We didn't really appreciate CoffeeScript before we had to do a real project with it for two weeks. All the reservations we had about using such a language in production quickly melted away and made place for warm feelings of appreciation and efficiency. We decided to take a shot. Since CoffeeScript compiles to JavaScript, we could continue to use all the JS classes and modules as we were porting.

We are now looking at a codebase that is reduced in size by 22.3% and we still have some refactoring ahead. We now find it more enjoyable to read code as there is less of it required to achieve common things. The intent of the developer seems to shine through more clearly.

We also find it more enjoyable to write. Some typical bugs and typecasting mistakes are just not possible to make. All in all, we are happier engineers, making bigger dents with fewer keystrokes.

Thanks to our massive test suite, we can report that there have been zero incidents as a result of this undertaking.

Goodbye

We also have an announcement that is very much sadder in nature. We started Transloadit as three engineers from Berlin and Amsterdam - Felix, Tim, and Kevin. Within five years, we managed to turn nothing into something and Transloadit is now a profitable company that we are all very proud of. We are the company that has been running Node.js in production for the longest time, and we have released a ton of open source projects to make that happen.

We had some amazing times at conferences, Queen's Days in Amsterdam, in the Biergartens of Berlin, and on hacking trips to Dubai. We had hundreds, if not thousands, of Skype calls discussing architecture, ways to outsmart the competition, and about our personal lives. We truly became friends.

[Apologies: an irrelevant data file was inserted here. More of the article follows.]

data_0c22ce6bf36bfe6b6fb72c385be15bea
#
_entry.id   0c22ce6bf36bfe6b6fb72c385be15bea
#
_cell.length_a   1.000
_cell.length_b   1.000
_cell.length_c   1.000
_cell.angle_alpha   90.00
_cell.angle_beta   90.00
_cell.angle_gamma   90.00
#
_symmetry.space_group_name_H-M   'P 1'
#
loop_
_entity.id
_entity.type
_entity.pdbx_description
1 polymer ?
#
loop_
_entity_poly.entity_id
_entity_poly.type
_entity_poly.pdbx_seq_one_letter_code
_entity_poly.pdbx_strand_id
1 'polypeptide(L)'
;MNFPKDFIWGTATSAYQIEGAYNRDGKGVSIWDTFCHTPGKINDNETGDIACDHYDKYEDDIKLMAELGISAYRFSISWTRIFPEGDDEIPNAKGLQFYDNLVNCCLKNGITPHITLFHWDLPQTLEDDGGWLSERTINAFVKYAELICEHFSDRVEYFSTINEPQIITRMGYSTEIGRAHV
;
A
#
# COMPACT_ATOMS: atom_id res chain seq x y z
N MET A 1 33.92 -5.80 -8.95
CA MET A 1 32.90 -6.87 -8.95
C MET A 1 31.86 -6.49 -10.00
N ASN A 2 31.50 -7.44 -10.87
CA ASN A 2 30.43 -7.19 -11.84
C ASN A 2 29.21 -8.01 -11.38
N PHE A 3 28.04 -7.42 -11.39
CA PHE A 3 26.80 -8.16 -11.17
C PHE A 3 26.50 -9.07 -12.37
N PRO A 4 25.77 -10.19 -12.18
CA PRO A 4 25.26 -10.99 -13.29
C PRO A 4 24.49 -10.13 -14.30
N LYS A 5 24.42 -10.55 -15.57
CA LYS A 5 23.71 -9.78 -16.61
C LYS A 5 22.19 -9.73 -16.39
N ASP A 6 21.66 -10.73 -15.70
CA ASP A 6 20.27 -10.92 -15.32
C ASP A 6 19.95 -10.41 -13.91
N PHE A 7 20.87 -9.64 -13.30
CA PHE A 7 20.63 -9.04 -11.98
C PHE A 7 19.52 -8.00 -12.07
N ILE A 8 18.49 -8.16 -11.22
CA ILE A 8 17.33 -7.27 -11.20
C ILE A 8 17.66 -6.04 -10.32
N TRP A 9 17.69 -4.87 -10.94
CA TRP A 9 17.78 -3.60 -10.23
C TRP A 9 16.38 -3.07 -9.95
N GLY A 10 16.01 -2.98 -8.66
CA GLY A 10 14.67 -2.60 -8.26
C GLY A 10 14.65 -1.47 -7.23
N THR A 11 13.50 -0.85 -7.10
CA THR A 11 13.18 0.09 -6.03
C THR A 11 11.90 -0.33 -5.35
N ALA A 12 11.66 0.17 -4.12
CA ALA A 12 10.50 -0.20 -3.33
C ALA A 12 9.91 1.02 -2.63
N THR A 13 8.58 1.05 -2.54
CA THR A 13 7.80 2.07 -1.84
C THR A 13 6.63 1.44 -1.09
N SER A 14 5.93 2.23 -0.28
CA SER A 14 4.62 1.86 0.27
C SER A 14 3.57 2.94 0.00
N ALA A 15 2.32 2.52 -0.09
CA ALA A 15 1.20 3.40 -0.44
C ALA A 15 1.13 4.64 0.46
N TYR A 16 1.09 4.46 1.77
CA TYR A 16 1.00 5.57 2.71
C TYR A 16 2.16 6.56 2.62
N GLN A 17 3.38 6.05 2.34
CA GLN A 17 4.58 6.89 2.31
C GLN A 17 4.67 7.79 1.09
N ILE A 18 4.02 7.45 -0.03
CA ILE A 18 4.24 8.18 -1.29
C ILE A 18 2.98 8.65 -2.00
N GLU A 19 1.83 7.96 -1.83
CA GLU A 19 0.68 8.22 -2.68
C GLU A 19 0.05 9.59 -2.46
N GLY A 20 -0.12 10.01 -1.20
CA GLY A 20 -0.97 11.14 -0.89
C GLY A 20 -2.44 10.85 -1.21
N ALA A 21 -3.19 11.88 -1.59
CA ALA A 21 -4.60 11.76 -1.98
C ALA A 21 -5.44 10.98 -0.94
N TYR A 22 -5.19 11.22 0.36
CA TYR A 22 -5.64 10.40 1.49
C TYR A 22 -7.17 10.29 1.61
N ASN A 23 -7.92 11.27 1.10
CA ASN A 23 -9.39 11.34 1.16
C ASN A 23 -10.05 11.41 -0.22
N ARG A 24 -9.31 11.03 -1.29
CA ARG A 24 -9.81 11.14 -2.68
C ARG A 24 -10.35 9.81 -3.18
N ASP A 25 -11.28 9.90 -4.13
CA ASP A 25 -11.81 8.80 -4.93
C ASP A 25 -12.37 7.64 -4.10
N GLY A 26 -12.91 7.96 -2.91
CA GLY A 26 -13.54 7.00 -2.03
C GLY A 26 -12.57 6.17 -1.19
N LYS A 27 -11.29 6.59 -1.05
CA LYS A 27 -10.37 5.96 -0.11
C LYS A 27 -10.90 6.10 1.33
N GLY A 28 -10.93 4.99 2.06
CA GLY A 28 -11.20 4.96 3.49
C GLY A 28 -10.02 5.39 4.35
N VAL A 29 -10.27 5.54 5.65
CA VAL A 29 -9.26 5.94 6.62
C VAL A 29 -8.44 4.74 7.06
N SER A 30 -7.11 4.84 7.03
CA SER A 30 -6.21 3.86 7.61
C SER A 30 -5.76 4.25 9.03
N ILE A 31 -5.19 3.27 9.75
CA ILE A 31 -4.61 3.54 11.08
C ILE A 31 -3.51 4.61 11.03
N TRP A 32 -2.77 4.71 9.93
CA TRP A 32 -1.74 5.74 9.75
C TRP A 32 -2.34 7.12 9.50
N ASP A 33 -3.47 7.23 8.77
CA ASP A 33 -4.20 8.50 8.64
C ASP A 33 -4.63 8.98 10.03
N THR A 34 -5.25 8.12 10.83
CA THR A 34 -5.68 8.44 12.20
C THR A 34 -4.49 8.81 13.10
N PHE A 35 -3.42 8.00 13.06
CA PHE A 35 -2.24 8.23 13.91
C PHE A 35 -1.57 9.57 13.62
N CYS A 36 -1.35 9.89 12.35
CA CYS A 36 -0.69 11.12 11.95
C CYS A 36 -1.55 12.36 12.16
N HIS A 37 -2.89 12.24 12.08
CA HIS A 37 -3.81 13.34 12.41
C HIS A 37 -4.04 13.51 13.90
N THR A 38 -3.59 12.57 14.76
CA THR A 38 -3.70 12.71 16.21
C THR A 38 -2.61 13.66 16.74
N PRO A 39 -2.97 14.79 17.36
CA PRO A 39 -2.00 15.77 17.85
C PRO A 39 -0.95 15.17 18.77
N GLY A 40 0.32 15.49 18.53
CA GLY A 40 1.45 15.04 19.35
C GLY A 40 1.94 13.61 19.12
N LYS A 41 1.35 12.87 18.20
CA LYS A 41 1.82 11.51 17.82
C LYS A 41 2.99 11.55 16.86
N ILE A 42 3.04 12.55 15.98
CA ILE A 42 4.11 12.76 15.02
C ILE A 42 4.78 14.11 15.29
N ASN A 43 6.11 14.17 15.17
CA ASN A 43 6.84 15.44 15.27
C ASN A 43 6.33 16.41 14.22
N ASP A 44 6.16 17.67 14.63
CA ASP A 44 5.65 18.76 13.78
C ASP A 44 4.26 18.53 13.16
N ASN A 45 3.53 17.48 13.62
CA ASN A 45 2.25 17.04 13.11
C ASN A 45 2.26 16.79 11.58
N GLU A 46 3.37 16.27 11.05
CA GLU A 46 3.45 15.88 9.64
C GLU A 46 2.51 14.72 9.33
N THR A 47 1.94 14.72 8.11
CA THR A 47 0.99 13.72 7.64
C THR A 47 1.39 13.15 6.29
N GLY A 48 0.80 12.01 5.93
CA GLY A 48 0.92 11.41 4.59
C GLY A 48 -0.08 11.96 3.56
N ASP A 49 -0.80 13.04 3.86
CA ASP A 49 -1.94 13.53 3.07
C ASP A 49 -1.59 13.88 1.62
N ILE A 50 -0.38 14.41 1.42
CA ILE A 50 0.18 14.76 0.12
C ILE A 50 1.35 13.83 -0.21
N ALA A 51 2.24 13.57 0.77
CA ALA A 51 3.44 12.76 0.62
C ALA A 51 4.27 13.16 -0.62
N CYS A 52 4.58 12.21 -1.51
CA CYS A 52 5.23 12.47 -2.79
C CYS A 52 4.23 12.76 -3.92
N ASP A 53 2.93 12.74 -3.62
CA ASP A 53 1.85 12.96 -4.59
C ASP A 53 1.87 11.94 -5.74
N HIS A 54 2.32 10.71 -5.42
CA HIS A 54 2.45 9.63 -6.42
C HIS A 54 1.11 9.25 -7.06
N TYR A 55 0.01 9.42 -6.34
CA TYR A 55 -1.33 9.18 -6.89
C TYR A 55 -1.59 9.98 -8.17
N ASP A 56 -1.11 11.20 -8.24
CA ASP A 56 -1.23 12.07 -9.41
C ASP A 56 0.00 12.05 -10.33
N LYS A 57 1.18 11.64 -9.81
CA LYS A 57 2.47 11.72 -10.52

That is why writing this is so hard. With pain in our hearts we have to announce that, after five great years in which the three of us drove Transloadit to what it is today, our co-founder Felix Geisendörfer has left the company. In July 2013 it became clear that our visions for the future of the business had diverted, and that we weren't able to unify those. We tried several things, but with the need to support a growing customer base came a demand for iterating on the existing product, and that meant less room for game changing developments.

We were unable to bridge this gap and ultimately decided that the only way forward for each of us was to split up. Felix' last commit to our repositories was in June 2013 and he officially left the company in March of this year.

We cannot deny that Felix' personality and exceptional talent will be dearly missed. At the same time, his departure made it all the more clear that Tim and I care deeply about Transloadit. Building an encoding service and being able to live off of it is a dream come true, and we feel there is still so much we can do to push this baby to even greater heights.

And that is exactly what we will do.

We are incredibly thankful to Felix and we are confident that he will be successful in any future endeavor that he decides to undertake. We wish him the best of luck and strength with whatever those may be!

Looking Ahead

We have a lot of good stuff still in the pipeline. Just to name a few, we intend to:

  • implement Cluster, which will aid in making our uploaders more reliable, and our deploys smoother
  • add visualizations/graphs of your usage and about how our systems are behaving
  • launch a complete design overhaul of our website (already 3 months in the making)
  • launch advanced encoding and importing features
  • expand to Asia Pacific (besides Europe & U.S.) to lower latency in countries like Australia and Japan
  • launch SDKs for more languages (such as Go)
  • add support for resumable file uploads via the open protocol that we have launched over at tus.io

Please let us know if you'd like to join us in this adventure, as we are actively looking for reinforcements!